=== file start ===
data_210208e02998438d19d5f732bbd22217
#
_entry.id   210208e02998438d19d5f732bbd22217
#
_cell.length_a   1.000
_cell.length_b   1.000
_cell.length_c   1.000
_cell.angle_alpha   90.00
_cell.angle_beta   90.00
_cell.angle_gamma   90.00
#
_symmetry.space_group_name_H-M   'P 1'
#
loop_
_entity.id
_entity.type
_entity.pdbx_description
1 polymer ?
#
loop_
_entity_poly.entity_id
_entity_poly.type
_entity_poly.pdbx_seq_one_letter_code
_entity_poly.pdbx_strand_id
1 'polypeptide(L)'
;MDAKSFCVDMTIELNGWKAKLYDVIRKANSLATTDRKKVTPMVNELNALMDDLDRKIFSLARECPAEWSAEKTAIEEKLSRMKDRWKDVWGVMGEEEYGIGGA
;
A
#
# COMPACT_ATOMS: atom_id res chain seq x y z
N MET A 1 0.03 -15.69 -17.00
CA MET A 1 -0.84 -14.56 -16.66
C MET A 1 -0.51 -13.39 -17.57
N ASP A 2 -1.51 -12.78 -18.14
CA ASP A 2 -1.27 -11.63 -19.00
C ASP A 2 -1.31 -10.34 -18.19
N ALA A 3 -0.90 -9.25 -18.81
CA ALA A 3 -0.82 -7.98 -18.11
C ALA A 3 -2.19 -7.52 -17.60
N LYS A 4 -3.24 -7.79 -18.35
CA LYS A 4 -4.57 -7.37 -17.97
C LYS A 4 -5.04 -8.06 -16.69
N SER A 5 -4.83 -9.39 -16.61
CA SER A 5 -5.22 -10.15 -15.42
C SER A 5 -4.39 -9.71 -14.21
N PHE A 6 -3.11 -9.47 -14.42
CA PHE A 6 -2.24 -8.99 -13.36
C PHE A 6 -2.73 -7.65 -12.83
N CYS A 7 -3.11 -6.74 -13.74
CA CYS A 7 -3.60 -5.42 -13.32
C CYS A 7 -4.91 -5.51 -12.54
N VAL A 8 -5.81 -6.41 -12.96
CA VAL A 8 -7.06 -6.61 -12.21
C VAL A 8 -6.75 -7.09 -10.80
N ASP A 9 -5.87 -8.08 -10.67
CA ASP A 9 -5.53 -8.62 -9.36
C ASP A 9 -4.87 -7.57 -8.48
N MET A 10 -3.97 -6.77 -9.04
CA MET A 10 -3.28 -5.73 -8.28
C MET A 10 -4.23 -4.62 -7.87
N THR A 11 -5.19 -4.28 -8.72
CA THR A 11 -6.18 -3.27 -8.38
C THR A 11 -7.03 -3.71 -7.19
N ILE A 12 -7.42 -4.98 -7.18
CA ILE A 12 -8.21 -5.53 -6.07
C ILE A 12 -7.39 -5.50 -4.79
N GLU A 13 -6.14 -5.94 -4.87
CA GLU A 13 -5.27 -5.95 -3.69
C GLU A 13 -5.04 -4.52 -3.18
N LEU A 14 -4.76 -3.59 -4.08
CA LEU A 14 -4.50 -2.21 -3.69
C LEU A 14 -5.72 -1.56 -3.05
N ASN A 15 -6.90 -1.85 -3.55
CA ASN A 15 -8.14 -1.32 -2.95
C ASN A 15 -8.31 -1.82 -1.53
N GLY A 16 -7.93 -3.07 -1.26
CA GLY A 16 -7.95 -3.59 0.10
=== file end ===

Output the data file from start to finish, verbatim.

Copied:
data_210208e02998438d19d5f732bbd22217
#
_entry.id   210208e02998438d19d5f732bbd22217
#
_cell.length_a   1.000
_cell.length_b   1.000
_cell.length_c   1.000
_cell.angle_alpha   90.00
_cell.angle_beta   90.00
_cell.angle_gamma   90.00
#
_symmetry.space_group_name_H-M   'P 1'
#
loop_
_entity.id
_entity.type
_entity.pdbx_description
1 polymer ?
#
loop_
_entity_poly.entity_id
_entity_poly.type
_entity_poly.pdbx_seq_one_letter_code
_entity_poly.pdbx_strand_id
1 'polypeptide(L)'
;MDAKSFCVDMTIELNGWKAKLYDVIRKANSLATTDRKKVTPMVNELNALMDDLDRKIFSLARECPAEWSAEKTAIEEKLSRMKDRWKDVWGVMGEEEYGIGGA
;
A
#
# COMPACT_ATOMS: atom_id res chain seq x y z
N MET A 1 0.03 -15.69 -17.00
CA MET A 1 -0.84 -14.56 -16.66
C MET A 1 -0.51 -13.39 -17.57
N ASP A 2 -1.51 -12.78 -18.14
CA ASP A 2 -1.27 -11.63 -19.00
C ASP A 2 -1.31 -10.34 -18.19
N ALA A 3 -0.90 -9.25 -18.81
CA ALA A 3 -0.82 -7.98 -18.11
C ALA A 3 -2.19 -7.52 -17.60
N LYS A 4 -3.24 -7.79 -18.35
CA LYS A 4 -4.57 -7.37 -17.97
C LYS A 4 -5.04 -8.06 -16.69
N SER A 5 -4.83 -9.39 -16.61
CA SER A 5 -5.22 -10.15 -15.42
C SER A 5 -4.39 -9.71 -14.21
N PHE A 6 -3.11 -9.47 -14.42
CA PHE A 6 -2.24 -8.99 -13.36
C PHE A 6 -2.73 -7.65 -12.83
N CYS A 7 -3.11 -6.74 -13.74
CA CYS A 7 -3.60 -5.42 -13.32
C CYS A 7 -4.91 -5.51 -12.54
N VAL A 8 -5.81 -6.41 -12.96
CA VAL A 8 -7.06 -6.61 -12.21
C VAL A 8 -6.75 -7.09 -10.80
N ASP A 9 -5.87 -8.08 -10.67
CA ASP A 9 -5.53 -8.62 -9.36
C ASP A 9 -4.87 -7.57 -8.48
N MET A 10 -3.97 -6.77 -9.04
CA MET A 10 -3.28 -5.73 -8.28
C MET A 10 -4.23 -4.62 -7.87
N THR A 11 -5.19 -4.28 -8.72
CA THR A 11 -6.18 -3.27 -8.38
C THR A 11 -7.03 -3.71 -7.19
N ILE A 12 -7.42 -4.98 -7.18
CA ILE A 12 -8.21 -5.53 -6.07
C ILE A 12 -7.39 -5.50 -4.79
N GLU A 13 -6.14 -5.94 -4.87
CA GLU A 13 -5.27 -5.95 -3.69
C GLU A 13 -5.04 -4.52 -3.18
N LEU A 14 -4.76 -3.59 -4.08
CA LEU A 14 -4.50 -2.21 -3.69
C LEU A 14 -5.72 -1.56 -3.05
N ASN A 15 -6.90 -1.85 -3.55
CA ASN A 15 -8.14 -1.32 -2.95
C ASN A 15 -8.31 -1.82 -1.53
N GLY A 16 -7.93 -3.07 -1.26
CA GLY A 16 -7.95 -3.59 0.10